Reconsidering Ukraine's State-Owned Banks

BY VADYM SYROTA

Ukrainian pensioners experienced some unwanted surprises in July. Their modest pensions, paid out of state pension funds, which in turn are financed out of the national budget, were delayed for several days. That delay signaled shortfalls to Ukrainian state budget revenues. But an additional cause of delay was the precarity of state-owned banks, the financial institutions through which most pension payments are channeled.

Ukrainian state-owned banks have struggled to meet reform goals and leave behind the constant need for capital injections. The size of their public needs is difficult to grasp. Francis Malige, managing director of the European Bank for Reconstruction and Development (EBRD) in the countries of Eastern Europe and the Caucasus, estimates that since 2008 Ukraine has invested U.S. $15.5 billion to support its state-owned banks, including $5.8 billion spent on nationalizing PrivatBank, the country's largest. That $15.5 billion is equivalent to almost 14 percent of Ukraine's GDP in 2017. Overdue corporate loans that are unlikely be repaid are the main cause of the problems Ukrainian banks confront today.

Unfortunately, the continuation of some pre-reform practices, even in more subdued way, means that Ukraine’s state-owned banks are still actively involved in politically motivated and related-party lending. The financial needs of business groups with close ties to Ukrainian authorities are often met through funding from public banking institutions. The renewable energy business entities owned by the brothers Serhiy and Andriy Klyuev (Head of the Presidential Administration of Ukraine under Viktor Yanukovych) tend to come up early in any conversation about the overdue loan problems facing Ukraine’s state-owned banks. The businesses of these political allies of the former Ukrainian president owe approximately $1 billion to local state-owned banks, their largest creditor. The debt is largely being paid down by society: ordinary Ukrainians each pay out of pocket about $70 per annum of banks’ incurred losses via capital injections into public financial institutions.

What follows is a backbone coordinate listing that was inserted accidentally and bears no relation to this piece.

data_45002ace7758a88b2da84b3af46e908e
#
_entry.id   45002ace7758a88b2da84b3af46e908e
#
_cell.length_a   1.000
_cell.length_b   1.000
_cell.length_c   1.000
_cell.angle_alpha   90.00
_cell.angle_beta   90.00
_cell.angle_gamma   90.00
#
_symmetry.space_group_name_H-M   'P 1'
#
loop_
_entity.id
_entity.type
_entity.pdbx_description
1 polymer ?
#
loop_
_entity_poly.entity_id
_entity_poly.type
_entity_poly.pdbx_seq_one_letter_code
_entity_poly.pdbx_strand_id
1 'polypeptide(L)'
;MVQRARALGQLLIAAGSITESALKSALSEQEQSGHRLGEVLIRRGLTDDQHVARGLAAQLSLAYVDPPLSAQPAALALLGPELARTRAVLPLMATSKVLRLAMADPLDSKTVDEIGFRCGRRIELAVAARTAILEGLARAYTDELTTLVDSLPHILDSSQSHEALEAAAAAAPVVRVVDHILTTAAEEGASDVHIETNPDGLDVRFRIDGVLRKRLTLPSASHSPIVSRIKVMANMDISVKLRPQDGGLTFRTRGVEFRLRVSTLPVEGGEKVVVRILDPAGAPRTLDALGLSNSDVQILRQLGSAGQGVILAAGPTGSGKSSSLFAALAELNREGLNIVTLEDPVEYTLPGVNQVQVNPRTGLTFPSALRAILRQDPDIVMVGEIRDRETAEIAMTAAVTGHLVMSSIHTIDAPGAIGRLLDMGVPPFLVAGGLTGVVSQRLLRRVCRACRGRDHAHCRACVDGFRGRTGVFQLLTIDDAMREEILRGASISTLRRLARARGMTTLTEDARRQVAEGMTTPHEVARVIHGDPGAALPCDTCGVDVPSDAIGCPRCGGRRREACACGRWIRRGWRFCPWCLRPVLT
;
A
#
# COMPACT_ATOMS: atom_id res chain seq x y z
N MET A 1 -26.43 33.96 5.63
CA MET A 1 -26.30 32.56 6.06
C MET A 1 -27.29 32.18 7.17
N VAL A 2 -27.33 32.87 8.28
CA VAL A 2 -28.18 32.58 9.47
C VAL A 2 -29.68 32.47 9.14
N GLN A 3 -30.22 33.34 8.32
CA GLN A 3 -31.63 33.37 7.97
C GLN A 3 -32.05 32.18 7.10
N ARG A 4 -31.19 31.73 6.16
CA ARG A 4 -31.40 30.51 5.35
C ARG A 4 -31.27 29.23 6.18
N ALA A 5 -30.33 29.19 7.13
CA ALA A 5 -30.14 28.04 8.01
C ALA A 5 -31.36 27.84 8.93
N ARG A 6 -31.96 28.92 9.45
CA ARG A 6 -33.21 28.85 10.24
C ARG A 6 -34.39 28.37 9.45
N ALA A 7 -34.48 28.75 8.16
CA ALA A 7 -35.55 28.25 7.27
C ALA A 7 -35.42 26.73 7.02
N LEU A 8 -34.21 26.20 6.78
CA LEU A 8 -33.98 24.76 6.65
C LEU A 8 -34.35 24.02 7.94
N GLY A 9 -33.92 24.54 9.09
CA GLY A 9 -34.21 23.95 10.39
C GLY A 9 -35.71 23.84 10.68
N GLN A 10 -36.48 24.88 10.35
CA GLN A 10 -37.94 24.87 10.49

Such improper lending practices, to which private banking institutions are not immune, have led to a difficult situation for the Ukrainian banking system. According to National Bank of Ukraine (NBU) estimates, Ukraine ranks first in the world in non-performing loans, which accounted for 55 percent of loans at the beginning of 2018. Such impaired loans were mostly concentrated in the state-owned banks, which held 67 percent of the outstanding amount of nonperforming loans. For comparison, the nonperforming loan rate in the United States was 1.1 percent, in the UK it was 0.8 percent, and in China it was 1.7 percent. Even in economically straitened Greece, the figure was only 46 percent. Unfortunately, Ukraine’s local banking regulator has not found an effective tool to solve this problem.